Rockets Must Trade for Dwight Howard, With or Without an Extension

Job TennantCorrespondent IIMarch 14, 2012

ORLANDO, FL - MARCH 13:  Dwight Howard #12 of the Orlando Magic smiles during the game against the Miami Heat at Amway Center on March 13, 2012 in Orlando, Florida.  NOTE TO USER: User expressly acknowledges and agrees that, by downloading and or using this photograph, User is consenting to the terms and conditions of the Getty Images License Agreement.  (Photo by Sam Greenwood/Getty Images)
Sam Greenwood/Getty Images

Every team in the NBA should want Dwight Howard.  He is the most dominant big man in the NBA, and it's really not close. 

With that said, some teams may be wary of trading a king's ransom in order to get the big man without the certainty of wrapping him up with a long-term contract.  The Rockets shouldn't worry themselves about that for now.

The Rockets would have to trade an enormous portion of their team and probably some future draft picks to try and swing the trade and would probably need to take on some unfavorable contracts to make the deal work. 

While that may sound terrible, especially if you don't know that Howard is going to stick around for more than a couple of months, it might be the best thing that could happen to the Rockets.

There are a lot of different trade possibilities, and it is hard to determine if the Magic would rather get talent or cap space in return if they do make the trade.  In one trade that I created, the Rockets got Howard and Jameer Nelson, who has struggled this year and costs the team $8.6 million.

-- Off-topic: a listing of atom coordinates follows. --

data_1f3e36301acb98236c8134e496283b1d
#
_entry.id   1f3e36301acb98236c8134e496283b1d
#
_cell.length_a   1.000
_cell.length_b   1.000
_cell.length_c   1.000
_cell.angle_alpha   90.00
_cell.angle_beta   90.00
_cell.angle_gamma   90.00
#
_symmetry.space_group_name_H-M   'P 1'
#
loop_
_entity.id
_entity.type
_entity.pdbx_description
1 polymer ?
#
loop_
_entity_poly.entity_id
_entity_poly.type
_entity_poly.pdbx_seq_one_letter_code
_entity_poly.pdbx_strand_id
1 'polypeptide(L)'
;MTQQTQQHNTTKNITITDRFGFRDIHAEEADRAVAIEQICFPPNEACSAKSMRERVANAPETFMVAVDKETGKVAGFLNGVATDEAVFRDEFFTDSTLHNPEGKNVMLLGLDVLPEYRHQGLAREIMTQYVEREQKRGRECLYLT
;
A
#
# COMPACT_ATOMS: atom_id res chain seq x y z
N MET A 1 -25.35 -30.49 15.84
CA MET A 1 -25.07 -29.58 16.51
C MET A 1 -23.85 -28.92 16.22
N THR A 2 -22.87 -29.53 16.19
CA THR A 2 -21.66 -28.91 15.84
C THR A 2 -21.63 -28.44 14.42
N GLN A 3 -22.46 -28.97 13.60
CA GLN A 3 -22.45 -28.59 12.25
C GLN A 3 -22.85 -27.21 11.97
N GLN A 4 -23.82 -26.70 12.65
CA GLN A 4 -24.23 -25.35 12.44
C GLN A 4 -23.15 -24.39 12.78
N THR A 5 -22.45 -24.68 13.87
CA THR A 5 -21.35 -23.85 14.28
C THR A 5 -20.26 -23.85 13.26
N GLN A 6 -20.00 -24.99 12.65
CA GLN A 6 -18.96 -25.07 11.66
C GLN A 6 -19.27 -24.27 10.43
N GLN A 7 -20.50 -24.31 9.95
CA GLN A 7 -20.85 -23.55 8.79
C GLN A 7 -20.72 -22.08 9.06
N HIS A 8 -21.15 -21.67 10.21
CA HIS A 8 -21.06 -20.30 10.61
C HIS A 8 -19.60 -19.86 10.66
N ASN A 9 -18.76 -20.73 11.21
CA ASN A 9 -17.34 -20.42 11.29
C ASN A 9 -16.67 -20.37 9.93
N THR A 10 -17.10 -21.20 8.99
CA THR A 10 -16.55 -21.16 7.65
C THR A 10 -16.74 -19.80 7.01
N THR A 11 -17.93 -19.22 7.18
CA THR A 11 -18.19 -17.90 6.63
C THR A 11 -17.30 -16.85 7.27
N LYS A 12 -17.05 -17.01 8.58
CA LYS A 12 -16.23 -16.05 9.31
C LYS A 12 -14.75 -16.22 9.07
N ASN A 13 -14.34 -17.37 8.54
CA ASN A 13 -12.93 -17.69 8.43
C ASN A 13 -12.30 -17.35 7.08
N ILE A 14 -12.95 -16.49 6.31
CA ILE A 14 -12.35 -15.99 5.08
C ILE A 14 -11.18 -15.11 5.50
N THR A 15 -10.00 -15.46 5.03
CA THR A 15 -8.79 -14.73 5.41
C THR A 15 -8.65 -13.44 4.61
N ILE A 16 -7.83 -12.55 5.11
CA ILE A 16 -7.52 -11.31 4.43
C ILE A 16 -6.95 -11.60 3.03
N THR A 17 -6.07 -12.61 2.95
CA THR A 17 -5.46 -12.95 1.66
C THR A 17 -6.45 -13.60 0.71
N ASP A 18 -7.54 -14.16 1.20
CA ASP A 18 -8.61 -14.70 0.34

The Rockets would have to give up almost their entire starting five and then some.  Kyle Lowry, Chandler Parsons, Luis Scola, and Samuel Dalembert would all go to Orlando, along with Marcus Morris and probably a draft pick or two.

Obviously, that is a ton to give up because at that point the Rockets starters would be Jameer Nelson, Kevin Martin, Courtney Lee, Patrick Patterson and Dwight Howard.  T

hat leaves the Rockets bench at Goran Dragic, Chase Budinger and little else.  That is a pretty decent team, but if Howard leaves, there is an enormous void on this team.

Obviously, if the Rockets make the trade, their No. 1 priority is to try and retain Howard and make him the center piece of the franchise for the foreseeable future.  If he does choose to go somewhere else, the Rockets immediately become one of the worst teams in the NBA.  However, that may not be the worst thing in the world.

If the Rockets swing for the fences with Howard and strike out, they will almost certainly have two or three top five, or at least top 10 picks for Daryl Morey to play with and rebuild this team with young, inexpensive players. 

While those few years may be extremely painful for fans to watch, it may be the quickest way for the team to return to a championship contender instead of sitting in the middle of the pack for an extended period of time. 

The Rockets, as they are currently constructed, are a team that will flirt with the playoffs and either just miss (as they have for the last two years) or make it into the playoffs and more than likely be escorted out quickly by one of the powers in the west.

For my money, I want a chance to try to win it all and be a real contender, and if that means trading the whole team for Howard and either building around him or building around draft picks I will deal with that risk and the possible consequences. 

Like they say "What doesn't kill you, only makes you stronger."